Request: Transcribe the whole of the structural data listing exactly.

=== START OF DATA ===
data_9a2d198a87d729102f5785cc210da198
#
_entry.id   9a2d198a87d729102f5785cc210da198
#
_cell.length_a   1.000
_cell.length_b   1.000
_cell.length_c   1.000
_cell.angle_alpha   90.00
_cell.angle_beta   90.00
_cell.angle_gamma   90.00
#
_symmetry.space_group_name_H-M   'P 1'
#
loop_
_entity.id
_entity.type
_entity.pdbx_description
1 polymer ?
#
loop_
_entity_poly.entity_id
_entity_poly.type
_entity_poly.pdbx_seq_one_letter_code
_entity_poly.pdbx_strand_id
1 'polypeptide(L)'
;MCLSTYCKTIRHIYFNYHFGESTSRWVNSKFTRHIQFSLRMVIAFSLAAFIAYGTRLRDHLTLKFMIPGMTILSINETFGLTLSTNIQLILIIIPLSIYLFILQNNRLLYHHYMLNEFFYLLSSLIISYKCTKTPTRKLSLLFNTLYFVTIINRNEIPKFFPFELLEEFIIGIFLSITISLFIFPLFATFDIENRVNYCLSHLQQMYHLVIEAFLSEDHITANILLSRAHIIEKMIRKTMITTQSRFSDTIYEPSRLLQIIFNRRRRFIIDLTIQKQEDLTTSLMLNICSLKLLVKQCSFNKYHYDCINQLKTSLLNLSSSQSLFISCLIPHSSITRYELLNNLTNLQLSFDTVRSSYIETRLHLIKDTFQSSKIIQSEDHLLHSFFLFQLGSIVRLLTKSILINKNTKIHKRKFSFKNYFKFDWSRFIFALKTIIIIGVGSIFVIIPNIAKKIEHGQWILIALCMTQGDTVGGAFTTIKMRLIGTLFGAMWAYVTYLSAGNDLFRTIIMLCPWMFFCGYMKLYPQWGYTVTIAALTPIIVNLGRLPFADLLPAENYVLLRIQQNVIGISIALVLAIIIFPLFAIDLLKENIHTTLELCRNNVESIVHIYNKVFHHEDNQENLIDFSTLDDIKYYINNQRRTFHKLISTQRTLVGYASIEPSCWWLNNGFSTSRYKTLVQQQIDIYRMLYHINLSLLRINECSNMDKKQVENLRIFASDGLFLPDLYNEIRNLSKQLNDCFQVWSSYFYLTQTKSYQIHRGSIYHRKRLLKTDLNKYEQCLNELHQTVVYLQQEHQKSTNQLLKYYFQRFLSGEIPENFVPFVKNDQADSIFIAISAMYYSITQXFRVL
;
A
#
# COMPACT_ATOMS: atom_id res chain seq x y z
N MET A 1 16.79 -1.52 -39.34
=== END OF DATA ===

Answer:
data_9a2d198a87d729102f5785cc210da198
#
_entry.id   9a2d198a87d729102f5785cc210da198
#
_cell.length_a   1.000
_cell.length_b   1.000
_cell.length_c   1.000
_cell.angle_alpha   90.00
_cell.angle_beta   90.00
_cell.angle_gamma   90.00
#
_symmetry.space_group_name_H-M   'P 1'
#
loop_
_entity.id
_entity.type
_entity.pdbx_description
1 polymer ?
#
loop_
_entity_poly.entity_id
_entity_poly.type
_entity_poly.pdbx_seq_one_letter_code
_entity_poly.pdbx_strand_id
1 'polypeptide(L)'
;MCLSTYCKTIRHIYFNYHFGESTSRWVNSKFTRHIQFSLRMVIAFSLAAFIAYGTRLRDHLTLKFMIPGMTILSINETFGLTLSTNIQLILIIIPLSIYLFILQNNRLLYHHYMLNEFFYLLSSLIISYKCTKTPTRKLSLLFNTLYFVTIINRNEIPKFFPFELLEEFIIGIFLSITISLFIFPLFATFDIENRVNYCLSHLQQMYHLVIEAFLSEDHITANILLSRAHIIEKMIRKTMITTQSRFSDTIYEPSRLLQIIFNRRRRFIIDLTIQKQEDLTTSLMLNICSLKLLVKQCSFNKYHYDCINQLKTSLLNLSSSQSLFISCLIPHSSITRYELLNNLTNLQLSFDTVRSSYIETRLHLIKDTFQSSKIIQSEDHLLHSFFLFQLGSIVRLLTKSILINKNTKIHKRKFSFKNYFKFDWSRFIFALKTIIIIGVGSIFVIIPNIAKKIEHGQWILIALCMTQGDTVGGAFTTIKMRLIGTLFGAMWAYVTYLSAGNDLFRTIIMLCPWMFFCGYMKLYPQWGYTVTIAALTPIIVNLGRLPFADLLPAENYVLLRIQQNVIGISIALVLAIIIFPLFAIDLLKENIHTTLELCRNNVESIVHIYNKVFHHEDNQENLIDFSTLDDIKYYINNQRRTFHKLISTQRTLVGYASIEPSCWWLNNGFSTSRYKTLVQQQIDIYRMLYHINLSLLRINECSNMDKKQVENLRIFASDGLFLPDLYNEIRNLSKQLNDCFQVWSSYFYLTQTKSYQIHRGSIYHRKRLLKTDLNKYEQCLNELHQTVVYLQQEHQKSTNQLLKYYFQRFLSGEIPENFVPFVKNDQADSIFIAISAMYYSITQXFRVL
;
A
#
# COMPACT_ATOMS: atom_id res chain seq x y z
N MET A 1 16.79 -1.52 -39.34